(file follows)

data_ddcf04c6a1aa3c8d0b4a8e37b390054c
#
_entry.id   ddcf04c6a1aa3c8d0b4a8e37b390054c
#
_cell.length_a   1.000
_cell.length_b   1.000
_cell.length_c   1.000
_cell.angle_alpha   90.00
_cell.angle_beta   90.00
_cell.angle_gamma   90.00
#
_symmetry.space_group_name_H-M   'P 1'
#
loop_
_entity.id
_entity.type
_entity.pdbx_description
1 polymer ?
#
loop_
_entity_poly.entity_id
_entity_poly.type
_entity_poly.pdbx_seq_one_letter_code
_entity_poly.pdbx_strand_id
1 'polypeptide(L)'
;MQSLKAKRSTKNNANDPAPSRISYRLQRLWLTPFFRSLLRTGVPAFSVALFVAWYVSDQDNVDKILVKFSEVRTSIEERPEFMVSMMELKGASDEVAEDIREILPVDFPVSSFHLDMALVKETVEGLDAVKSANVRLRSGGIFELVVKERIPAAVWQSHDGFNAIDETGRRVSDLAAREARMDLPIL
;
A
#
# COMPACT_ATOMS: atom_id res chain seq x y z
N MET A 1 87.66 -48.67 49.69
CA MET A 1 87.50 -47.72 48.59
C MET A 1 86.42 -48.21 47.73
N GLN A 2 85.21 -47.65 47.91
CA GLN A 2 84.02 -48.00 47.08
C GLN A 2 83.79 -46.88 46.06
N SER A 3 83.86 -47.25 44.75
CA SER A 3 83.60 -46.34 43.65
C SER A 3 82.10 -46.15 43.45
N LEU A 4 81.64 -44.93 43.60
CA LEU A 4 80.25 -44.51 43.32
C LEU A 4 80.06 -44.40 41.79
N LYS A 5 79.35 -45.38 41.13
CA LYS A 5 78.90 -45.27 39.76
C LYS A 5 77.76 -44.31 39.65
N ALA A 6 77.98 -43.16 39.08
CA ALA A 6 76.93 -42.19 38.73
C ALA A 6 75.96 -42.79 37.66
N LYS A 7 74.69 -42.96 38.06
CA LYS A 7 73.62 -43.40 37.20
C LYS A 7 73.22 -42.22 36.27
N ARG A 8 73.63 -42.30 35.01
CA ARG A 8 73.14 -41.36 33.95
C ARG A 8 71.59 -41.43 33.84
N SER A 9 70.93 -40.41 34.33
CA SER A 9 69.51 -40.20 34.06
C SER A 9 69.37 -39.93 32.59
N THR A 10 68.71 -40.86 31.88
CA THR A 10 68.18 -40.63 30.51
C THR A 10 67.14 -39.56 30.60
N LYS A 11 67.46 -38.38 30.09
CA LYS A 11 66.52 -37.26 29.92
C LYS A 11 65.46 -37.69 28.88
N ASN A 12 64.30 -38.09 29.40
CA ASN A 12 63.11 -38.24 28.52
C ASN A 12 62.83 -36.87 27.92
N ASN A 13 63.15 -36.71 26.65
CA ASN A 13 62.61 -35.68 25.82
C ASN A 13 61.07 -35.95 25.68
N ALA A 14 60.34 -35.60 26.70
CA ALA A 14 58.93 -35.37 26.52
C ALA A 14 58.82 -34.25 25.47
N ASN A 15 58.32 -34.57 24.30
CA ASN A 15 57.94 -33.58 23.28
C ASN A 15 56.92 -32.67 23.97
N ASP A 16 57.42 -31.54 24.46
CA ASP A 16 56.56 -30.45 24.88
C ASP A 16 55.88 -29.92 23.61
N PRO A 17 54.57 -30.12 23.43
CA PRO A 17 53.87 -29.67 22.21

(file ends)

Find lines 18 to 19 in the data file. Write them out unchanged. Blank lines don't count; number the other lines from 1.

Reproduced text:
1 polymer ?
#